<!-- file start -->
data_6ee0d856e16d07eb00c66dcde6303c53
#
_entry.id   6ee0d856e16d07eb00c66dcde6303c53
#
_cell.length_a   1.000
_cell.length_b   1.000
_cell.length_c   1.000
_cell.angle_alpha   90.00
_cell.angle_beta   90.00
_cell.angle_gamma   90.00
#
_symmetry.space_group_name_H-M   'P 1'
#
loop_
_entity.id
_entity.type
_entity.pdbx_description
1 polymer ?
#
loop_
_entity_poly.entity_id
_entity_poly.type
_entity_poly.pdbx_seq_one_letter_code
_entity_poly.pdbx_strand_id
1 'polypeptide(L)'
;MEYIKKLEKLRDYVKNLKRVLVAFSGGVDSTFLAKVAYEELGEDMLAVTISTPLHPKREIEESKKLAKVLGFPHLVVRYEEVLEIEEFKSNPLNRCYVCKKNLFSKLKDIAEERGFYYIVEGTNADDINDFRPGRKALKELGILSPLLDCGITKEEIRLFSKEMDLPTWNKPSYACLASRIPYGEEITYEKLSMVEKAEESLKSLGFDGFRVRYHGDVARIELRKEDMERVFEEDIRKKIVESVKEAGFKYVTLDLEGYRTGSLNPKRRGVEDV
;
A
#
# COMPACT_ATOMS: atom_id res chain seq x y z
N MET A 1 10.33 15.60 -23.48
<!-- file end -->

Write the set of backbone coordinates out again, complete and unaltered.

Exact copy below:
data_6ee0d856e16d07eb00c66dcde6303c53
#
_entry.id   6ee0d856e16d07eb00c66dcde6303c53
#
_cell.length_a   1.000
_cell.length_b   1.000
_cell.length_c   1.000
_cell.angle_alpha   90.00
_cell.angle_beta   90.00
_cell.angle_gamma   90.00
#
_symmetry.space_group_name_H-M   'P 1'
#
loop_
_entity.id
_entity.type
_entity.pdbx_description
1 polymer ?
#
loop_
_entity_poly.entity_id
_entity_poly.type
_entity_poly.pdbx_seq_one_letter_code
_entity_poly.pdbx_strand_id
1 'polypeptide(L)'
;MEYIKKLEKLRDYVKNLKRVLVAFSGGVDSTFLAKVAYEELGEDMLAVTISTPLHPKREIEESKKLAKVLGFPHLVVRYEEVLEIEEFKSNPLNRCYVCKKNLFSKLKDIAEERGFYYIVEGTNADDINDFRPGRKALKELGILSPLLDCGITKEEIRLFSKEMDLPTWNKPSYACLASRIPYGEEITYEKLSMVEKAEESLKSLGFDGFRVRYHGDVARIELRKEDMERVFEEDIRKKIVESVKEAGFKYVTLDLEGYRTGSLNPKRRGVEDV
;
A
#
# COMPACT_ATOMS: atom_id res chain seq x y z
N MET A 1 10.33 15.60 -23.48